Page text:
Today was a day to play. We played at the village and at a waterfall near the ranch.
This is a fairly remote village. It is off of a dirt and gravel road which is a main road through the district, but it is still considered by many here to be far out there. We might think of places like northern Maine the same way. When something like a mission team comes to the village, it is special for them. They communicated that to us in many ways throughout the week and in speeches today. They also communicated it by the crowd that showed up.
The fiesta was a celebration of many things. It was a celebration of completing the work projects. It was a celebration of new and renewed friendships. And though it was held at a school and several village leaders spoke at the event, it was a celebration of faith.
The work projects went well. Sometime later, I will need to get a tally of all of the work we completed. I say "we" completed and by that I mean we assisted them in completing the work. That is our role here. We are here to assist, not to take over or try to show them the "right way" to do these projects.
Many on our team were at this village last year. Friendships were formed then and strengthened by this return trip. You could tell from the words spoken today that the villagers appreciated the fact that we would return. They understood that we traveled long and hard just to get to Honduras and then each day drove over harsh roads to get to their village. They kept saying, "gracious, gracious, y muchas gracious!" Others on the team like me were at this village for the first time. We got to know people as we worked alongside them on the projects or at the school. As a result, the people of the village will personally know people from this country who care about them and we will know people from the village who care about us. That personal connection with the people is second only to the spiritual purpose of sharing Christ in deeds and words.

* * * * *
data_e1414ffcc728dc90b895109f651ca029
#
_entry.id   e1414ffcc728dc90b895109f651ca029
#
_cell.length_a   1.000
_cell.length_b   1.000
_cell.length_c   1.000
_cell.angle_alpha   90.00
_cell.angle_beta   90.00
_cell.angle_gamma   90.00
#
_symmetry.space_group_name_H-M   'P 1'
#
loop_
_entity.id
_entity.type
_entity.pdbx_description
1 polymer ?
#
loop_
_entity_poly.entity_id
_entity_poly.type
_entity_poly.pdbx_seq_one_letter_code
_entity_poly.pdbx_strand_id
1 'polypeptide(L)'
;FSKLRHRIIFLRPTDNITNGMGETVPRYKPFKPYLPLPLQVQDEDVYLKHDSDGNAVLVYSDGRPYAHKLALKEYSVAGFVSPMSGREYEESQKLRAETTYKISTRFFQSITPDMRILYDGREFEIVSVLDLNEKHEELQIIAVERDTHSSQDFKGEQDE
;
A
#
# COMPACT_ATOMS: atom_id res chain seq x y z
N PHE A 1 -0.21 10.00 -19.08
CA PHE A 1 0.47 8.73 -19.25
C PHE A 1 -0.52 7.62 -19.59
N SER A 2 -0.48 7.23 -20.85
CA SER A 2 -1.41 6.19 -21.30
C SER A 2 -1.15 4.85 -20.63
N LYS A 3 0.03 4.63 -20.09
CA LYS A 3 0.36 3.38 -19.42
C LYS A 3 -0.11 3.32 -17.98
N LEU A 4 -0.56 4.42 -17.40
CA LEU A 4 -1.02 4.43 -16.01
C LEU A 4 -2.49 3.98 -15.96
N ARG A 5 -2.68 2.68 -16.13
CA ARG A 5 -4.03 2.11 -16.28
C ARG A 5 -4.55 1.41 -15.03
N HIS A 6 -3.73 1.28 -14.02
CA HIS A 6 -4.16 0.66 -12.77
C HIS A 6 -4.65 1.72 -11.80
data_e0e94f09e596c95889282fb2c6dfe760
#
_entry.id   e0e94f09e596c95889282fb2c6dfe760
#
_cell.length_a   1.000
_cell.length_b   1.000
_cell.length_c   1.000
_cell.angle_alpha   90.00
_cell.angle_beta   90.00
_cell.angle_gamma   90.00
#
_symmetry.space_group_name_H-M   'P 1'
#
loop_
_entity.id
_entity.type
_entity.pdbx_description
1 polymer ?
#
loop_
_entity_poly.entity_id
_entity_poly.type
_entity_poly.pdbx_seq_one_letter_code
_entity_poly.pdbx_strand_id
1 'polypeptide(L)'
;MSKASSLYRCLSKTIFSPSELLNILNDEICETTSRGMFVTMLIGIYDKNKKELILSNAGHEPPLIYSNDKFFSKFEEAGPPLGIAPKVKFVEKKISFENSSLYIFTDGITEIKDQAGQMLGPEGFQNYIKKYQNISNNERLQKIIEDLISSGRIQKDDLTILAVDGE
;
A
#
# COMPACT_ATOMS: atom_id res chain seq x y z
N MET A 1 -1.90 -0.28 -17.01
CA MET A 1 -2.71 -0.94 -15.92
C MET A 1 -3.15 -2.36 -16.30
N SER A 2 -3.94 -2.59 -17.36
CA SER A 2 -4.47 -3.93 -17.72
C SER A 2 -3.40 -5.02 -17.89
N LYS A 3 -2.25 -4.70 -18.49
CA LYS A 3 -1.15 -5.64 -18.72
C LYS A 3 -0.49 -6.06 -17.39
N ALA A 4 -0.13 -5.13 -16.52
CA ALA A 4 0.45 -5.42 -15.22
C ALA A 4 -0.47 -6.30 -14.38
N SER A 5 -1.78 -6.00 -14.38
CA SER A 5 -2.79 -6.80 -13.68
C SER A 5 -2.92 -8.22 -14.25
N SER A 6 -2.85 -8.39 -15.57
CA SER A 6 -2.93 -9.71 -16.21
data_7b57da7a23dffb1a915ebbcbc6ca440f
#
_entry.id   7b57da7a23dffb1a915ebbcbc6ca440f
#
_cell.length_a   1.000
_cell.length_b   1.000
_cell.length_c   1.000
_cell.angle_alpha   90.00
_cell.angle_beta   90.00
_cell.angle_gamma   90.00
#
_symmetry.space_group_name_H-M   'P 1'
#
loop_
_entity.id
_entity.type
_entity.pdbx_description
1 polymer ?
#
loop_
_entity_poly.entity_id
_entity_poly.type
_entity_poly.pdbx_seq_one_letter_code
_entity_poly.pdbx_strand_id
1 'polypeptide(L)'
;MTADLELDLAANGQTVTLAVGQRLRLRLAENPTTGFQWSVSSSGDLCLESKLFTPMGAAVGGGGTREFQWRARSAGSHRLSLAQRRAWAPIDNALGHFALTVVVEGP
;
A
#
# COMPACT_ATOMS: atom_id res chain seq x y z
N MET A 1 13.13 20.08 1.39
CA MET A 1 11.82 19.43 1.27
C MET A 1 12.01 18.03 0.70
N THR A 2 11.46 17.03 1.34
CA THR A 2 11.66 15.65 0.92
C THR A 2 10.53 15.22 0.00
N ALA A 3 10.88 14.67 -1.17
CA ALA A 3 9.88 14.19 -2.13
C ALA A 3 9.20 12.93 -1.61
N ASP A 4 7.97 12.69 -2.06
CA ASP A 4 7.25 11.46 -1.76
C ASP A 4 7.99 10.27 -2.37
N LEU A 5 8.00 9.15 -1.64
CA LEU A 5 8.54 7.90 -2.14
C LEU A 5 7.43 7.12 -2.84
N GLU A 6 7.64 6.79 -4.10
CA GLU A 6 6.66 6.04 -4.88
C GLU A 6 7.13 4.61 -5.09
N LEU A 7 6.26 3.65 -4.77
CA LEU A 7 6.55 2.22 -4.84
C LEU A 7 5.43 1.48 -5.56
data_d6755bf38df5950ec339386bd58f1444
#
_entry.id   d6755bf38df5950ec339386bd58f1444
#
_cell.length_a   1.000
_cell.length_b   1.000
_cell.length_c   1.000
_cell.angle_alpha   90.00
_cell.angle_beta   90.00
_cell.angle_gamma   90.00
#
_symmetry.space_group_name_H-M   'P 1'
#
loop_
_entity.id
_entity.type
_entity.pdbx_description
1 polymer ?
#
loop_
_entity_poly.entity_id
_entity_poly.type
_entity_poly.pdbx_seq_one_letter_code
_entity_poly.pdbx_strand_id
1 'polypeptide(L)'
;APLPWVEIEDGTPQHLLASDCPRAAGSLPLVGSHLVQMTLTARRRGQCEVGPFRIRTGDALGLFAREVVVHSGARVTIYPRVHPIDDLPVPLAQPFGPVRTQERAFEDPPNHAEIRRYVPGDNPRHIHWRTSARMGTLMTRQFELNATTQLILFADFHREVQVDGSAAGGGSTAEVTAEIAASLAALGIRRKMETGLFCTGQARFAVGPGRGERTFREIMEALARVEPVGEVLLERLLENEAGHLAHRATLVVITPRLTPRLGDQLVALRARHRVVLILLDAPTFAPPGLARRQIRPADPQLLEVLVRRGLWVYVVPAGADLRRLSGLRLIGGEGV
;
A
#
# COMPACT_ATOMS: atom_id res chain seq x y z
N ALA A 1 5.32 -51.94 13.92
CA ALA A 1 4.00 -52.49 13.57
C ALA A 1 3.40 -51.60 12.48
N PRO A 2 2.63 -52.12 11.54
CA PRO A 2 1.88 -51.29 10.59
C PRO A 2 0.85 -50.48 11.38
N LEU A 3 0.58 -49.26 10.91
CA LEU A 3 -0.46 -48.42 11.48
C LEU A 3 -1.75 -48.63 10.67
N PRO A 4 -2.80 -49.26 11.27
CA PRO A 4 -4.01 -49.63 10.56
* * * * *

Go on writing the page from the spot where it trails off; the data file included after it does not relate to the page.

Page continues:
This was also a celebration of faith. Several commented how almost every time we spoke with someone from Honduras, the first words out of their mouth were words about God. It would be like beginning a conversation with someone here with "Glory be to God" or "God bless you" every time one spoke to another. At this festival, two pastors prayed - me and the woman who was the former principle was also a pastor - and another pastor gave a speech. The Roman Catholic Church members sang a goodbye song to us, sending us out with their blessing. The Assembly of God church had a group sing as well. Expressing gratitude to God or acknowledging God's presence doesn't seem to be a show for mission teams. The people here feel it. God is real and important to them.
We had three pinatas for the children. That was a violent experience. When the pinata burst open, it was mayhem. Children were in a huge dogpile. With one of the pinatas, the rope broke and the pinata fell to the ground. Sharks and feeding frenzy came to my mind. We decided that we would handle the pinata differently next time. This was too much chaos. However, the children had a blast. They loved the goodies inside and many shared them with others.
On the way home, we stopped at a waterfall near the ranch. Few of us really wanted to go because we were tired. However, once we got there it was a refreshing experience. The water was deep enough that you could jump off the rocks and still not hit bottom. A brave few jumped off the rocks into the water. I took photos. If you know me, I don't do cold water. I am cold-natured and jumping in cool water on an overcast afternoon was not my idea of fun.
The rest of the day progressed as the rest of the week. Those who were feeling well nursed their stomachs. Dinner was at 6:30 and was chicken tortillas. They were excellent! Devotions were at 7:00 pm and since all were tired, we went to bed right afterward.
On the road tomorrow. More to come...
God loves you, and so do I.